Instagram is tapping into aggregating its own live and viral coverage. The photo-sharing app updated its "Explore" page to highlight trending hashtags and places, the company announced in a blog post.

The new page lets Instagram users discover content -- as in photos posted on the app -- based on what hashtags are trending on the network, and it feeds curated content by the Instagram community. For example, the debut featured a feed called "The First Debate," which showed the verified Instagram accounts of 2016 presidential contenders, including scottwalker, cruzforpresident and marcorubiofla.

"The new Explore now surfaces trends as they emerge in real time, connecting you to events and conversations both near you and around the globe," the blog post reads.

Live content has been a crucial feature of Facebook and Twitter. Microblogging site Twitter popularized the hashtag, and Facebook later mimicked with trending topics accessible on the side of the desktop version of Facebook and on the search function of the mobile app. Twitter has planned to introduce more human curation into its live events with its "Project Lightning" initiative. Now, Facebook-owned Instagram is pulling from the live conversation. And beyond Facebook and Twitter, the app primarily relies on visuals-based feeds.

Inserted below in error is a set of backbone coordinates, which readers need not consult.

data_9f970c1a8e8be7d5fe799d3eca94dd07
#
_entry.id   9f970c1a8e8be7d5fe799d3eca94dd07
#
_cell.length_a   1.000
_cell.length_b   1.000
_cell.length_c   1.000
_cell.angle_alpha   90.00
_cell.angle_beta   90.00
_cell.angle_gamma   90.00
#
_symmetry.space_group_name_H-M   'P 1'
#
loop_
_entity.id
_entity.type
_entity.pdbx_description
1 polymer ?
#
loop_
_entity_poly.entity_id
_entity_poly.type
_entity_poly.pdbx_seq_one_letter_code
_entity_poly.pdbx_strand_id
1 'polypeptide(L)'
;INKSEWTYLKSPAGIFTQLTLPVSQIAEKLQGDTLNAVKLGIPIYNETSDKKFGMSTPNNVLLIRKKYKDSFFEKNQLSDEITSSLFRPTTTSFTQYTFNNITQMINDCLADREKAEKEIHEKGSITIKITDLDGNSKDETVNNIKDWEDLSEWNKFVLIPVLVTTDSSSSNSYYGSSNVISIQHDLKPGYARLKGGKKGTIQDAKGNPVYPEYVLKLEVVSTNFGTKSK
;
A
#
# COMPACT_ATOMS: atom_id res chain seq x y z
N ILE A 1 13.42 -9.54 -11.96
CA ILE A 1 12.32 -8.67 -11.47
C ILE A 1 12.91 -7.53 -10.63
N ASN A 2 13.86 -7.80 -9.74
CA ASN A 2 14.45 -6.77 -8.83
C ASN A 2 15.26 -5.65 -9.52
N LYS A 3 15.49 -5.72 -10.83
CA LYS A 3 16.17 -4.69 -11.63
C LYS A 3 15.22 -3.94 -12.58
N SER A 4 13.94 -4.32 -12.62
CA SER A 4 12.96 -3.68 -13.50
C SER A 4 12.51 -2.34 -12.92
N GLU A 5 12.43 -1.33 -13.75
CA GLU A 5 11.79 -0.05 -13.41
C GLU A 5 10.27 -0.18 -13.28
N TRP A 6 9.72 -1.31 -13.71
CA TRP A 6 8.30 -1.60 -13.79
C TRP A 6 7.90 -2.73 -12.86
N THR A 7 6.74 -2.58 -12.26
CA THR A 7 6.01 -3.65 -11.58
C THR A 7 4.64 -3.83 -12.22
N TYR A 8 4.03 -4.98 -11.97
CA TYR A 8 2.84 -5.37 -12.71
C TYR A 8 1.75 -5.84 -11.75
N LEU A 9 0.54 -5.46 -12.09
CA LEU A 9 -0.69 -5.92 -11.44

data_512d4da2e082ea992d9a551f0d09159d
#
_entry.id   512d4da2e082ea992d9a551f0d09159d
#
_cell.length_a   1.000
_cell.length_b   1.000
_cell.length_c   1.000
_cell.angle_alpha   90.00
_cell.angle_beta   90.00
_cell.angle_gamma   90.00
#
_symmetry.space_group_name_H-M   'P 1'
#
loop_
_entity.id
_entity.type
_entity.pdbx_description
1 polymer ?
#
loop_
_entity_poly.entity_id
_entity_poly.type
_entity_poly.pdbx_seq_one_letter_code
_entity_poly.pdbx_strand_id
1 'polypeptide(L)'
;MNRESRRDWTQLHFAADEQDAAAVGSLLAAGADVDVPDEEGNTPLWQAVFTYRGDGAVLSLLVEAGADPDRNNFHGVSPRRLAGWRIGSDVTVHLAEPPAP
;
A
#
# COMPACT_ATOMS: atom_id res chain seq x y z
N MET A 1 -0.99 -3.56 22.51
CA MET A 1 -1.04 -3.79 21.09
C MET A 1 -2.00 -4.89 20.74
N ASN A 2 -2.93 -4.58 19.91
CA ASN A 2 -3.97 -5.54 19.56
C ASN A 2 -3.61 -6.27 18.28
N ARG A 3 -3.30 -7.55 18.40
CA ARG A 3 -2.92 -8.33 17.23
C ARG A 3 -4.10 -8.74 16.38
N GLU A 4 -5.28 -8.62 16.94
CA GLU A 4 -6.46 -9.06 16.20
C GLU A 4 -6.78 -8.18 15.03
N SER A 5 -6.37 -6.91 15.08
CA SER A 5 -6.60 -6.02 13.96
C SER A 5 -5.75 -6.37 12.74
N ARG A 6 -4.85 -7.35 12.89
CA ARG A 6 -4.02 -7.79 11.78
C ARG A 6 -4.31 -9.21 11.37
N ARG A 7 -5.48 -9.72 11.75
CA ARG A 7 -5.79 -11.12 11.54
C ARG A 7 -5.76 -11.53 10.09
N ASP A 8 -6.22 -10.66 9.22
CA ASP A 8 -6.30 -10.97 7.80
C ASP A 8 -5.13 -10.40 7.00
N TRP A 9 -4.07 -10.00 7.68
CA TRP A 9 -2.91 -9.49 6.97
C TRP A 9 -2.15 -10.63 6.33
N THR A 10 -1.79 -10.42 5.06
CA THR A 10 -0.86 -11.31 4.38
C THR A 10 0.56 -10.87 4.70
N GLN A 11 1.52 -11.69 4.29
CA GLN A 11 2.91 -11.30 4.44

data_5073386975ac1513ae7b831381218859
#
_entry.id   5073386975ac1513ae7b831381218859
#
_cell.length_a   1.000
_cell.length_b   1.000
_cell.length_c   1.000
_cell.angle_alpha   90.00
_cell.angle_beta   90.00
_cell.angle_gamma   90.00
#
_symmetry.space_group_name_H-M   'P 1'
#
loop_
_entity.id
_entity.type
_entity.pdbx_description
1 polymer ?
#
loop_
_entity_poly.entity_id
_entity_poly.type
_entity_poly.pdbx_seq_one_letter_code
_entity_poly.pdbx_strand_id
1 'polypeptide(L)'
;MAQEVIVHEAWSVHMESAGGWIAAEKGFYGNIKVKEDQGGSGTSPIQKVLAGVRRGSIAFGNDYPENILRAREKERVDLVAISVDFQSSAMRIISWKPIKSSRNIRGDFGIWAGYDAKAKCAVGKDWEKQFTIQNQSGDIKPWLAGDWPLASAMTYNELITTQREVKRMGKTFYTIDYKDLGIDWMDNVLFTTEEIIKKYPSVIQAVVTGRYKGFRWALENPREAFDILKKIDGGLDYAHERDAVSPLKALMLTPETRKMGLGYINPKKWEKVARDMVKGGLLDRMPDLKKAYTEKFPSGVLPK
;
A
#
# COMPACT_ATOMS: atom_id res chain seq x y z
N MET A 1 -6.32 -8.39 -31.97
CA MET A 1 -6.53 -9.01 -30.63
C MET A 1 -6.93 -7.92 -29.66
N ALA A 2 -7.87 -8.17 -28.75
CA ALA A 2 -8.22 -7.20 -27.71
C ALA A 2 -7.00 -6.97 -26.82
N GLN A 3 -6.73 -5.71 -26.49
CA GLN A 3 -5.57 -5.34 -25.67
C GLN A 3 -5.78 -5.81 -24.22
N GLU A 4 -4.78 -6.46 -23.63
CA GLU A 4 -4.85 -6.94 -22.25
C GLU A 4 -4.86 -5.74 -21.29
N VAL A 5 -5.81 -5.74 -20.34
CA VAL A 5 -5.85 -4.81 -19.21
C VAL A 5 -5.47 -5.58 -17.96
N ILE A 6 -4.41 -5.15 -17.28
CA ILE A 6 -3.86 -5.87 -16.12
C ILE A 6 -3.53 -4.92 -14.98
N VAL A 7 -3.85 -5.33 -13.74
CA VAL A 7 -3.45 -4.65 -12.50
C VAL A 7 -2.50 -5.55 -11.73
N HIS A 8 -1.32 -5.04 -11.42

"Rich visual content captures everyone's unique take -- not just what the community is talking about, but also what they're doing and seeing," Instagram's blog post reads.

instagram photos Instagram released an update Wednesday that lets users see "trending tags" and "explore posts" on the app. Photo: instagram

As the blog emphasizes, the feeds that the Instagram team collects will be "curated." The "Explore" tab will regularly feature content from accounts and places the app deems interesting. Other than "First Debate," Instagram's update included collections from "Intrepid Roadtrippers," "Milan's World Expo," and "New People."

Instagram introduced as well more search functions in the update. The app now allows users to check public Instagram content based on location. That function seems to mimic Facebook's own entry into live events as unveiled over the weekend at the Lollapalooza music festival, and what Snapchat has been doing with "Live Stories" -- a curation of user-submitted photos and videos -- since June 2014.

Instagram has 300 million active users, as reported by Facebook's second-quarter earnings call in July. More than 70 million photos and videos are posted each day to the app. The social networking giant has recently introduced more money-making strategies to the app. On Tuesday, the company introduced a new ad-making tool for brands.